Organization, Stability, Independence, and All Good Things

November 27, 2011 at 10:34 pm Leave a comment

An elderly relative of mine passed away recently. She left many friends and admirers, and with good reason – there was a lot to admire about her. But the one memory that everyone shared was surprisingly mundane: She was the most organized person we knew.

I imagine most people don’t think of organization as the thing they’d most want to be remembered by. If you didn’t experience it, you might even think this is somewhat shallow and insulting. But anyone who visited this woman understands that the organization was in fact a remarkable way of communicating love, care, and trust. See, when you came over, you knew exactly what to expect. You knew that all your needs would be taken care of.  The food may have been simple, but it would be there, neatly packaged and labeled. In the bathroom, a towel rack labeled “for our guests.” In the games closet, everything boxed or binned with labels facing out. You didn’t have to ask for things because they were set up so you could find them easily – but that wasn’t cold, because you knew someone had taken the time and energy to set them up for you. You put them back because you knew how they went. You felt confident. That felt good, so you kept coming back. Everyone did – relatives, friends, relatives’ friends, friends’ friends’ friends… she was a popular person. If I had that many guests, I’d probably be going crazy trying to serve them all – but she had it set up so efficiently that everything practically ran itself, which freed her up to spend time with the people: listening, advising, encouraging.

People also remembered how she remembered everyone’s birthdays, anniversaries, and such. You feel loved and cared for when someone does that. I’m not sure if they realize that this was no feat of memory, but really the same organizational principles: Before the age of PDA’s, there was a calendar on the refrigerator, one on the desk, and a daily planner notebook. As soon as they were bought, the important dates were copied down from the book of dates. It was practically impossible to lose track of anything.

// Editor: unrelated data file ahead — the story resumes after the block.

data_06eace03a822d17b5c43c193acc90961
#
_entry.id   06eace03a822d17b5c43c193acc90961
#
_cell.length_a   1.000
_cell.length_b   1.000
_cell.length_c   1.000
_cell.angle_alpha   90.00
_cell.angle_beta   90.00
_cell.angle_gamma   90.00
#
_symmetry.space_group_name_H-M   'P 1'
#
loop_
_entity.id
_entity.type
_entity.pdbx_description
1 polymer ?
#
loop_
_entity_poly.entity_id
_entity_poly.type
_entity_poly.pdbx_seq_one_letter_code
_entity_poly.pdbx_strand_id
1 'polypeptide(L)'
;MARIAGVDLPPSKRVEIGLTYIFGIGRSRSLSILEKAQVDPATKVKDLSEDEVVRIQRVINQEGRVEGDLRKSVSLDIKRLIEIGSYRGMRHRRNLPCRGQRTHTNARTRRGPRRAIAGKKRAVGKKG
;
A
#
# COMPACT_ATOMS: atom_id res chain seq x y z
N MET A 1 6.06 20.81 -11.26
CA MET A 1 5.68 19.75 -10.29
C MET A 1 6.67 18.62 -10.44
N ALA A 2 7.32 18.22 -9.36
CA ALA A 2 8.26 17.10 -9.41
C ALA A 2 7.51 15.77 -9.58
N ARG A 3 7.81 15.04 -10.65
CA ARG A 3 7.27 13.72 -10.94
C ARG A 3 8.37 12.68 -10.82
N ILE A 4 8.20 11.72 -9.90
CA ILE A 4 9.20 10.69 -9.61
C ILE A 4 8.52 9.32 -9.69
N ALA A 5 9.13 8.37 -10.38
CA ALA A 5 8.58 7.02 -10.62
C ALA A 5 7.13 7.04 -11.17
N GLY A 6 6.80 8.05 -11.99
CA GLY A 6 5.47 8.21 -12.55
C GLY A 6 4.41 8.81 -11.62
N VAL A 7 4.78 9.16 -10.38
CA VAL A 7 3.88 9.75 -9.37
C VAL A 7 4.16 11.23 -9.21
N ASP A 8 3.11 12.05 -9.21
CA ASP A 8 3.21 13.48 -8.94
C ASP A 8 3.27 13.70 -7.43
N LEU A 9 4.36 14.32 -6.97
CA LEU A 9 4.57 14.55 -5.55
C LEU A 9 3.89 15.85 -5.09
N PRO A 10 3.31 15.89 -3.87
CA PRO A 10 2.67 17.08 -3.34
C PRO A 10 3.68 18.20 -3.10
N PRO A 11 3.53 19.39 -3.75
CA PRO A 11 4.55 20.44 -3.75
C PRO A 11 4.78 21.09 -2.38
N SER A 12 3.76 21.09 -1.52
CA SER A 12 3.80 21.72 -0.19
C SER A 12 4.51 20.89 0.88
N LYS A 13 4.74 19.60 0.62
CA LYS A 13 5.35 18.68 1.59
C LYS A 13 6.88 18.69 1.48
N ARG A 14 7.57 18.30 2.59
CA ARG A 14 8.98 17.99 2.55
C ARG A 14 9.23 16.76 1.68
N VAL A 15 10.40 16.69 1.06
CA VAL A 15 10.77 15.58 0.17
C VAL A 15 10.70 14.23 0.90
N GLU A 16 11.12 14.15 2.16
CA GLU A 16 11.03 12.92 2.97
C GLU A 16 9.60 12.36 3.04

In listening to people reminisce about these things, I realized that the same principles can help us create classrooms that are havens for our students, and homes that are havens for our children. OK, at this stage of life and with my personality, this might be an unrealistic goal for my home. But certainly at school, where we need students from all sorts of backgrounds to feel secure and empowered to learn, perhaps this is the answer. It seems so basic now, but I have seen so many classrooms with unclear expectations in at least one major area – be it schedule, materials, or rules. In reflecting upon my relationship with this relative, I now realize the extent to which organization and predictability foster positive feelings and growth. Organization has always been one of my goals as a teacher, but I have just now clarified for myself – and hopefully for you, too – how deep it really can be.

My organizational goals for this week:

  • Explicitly review and clarify lesson routines with all students.
  • Post daily agendas in writing so everyone can be on the same page from the start
  • Chart behavior with [certain] students daily
  • Discuss sticking to schedule with the mainstream teachers so my students can benefit from more predictability in school at large
  • Trust students more to follow procedures instead of answering the same questions with the same answers repeatedly
  • (My materials are already very organized. Still thinking of how I can encourage students to respect that more!)

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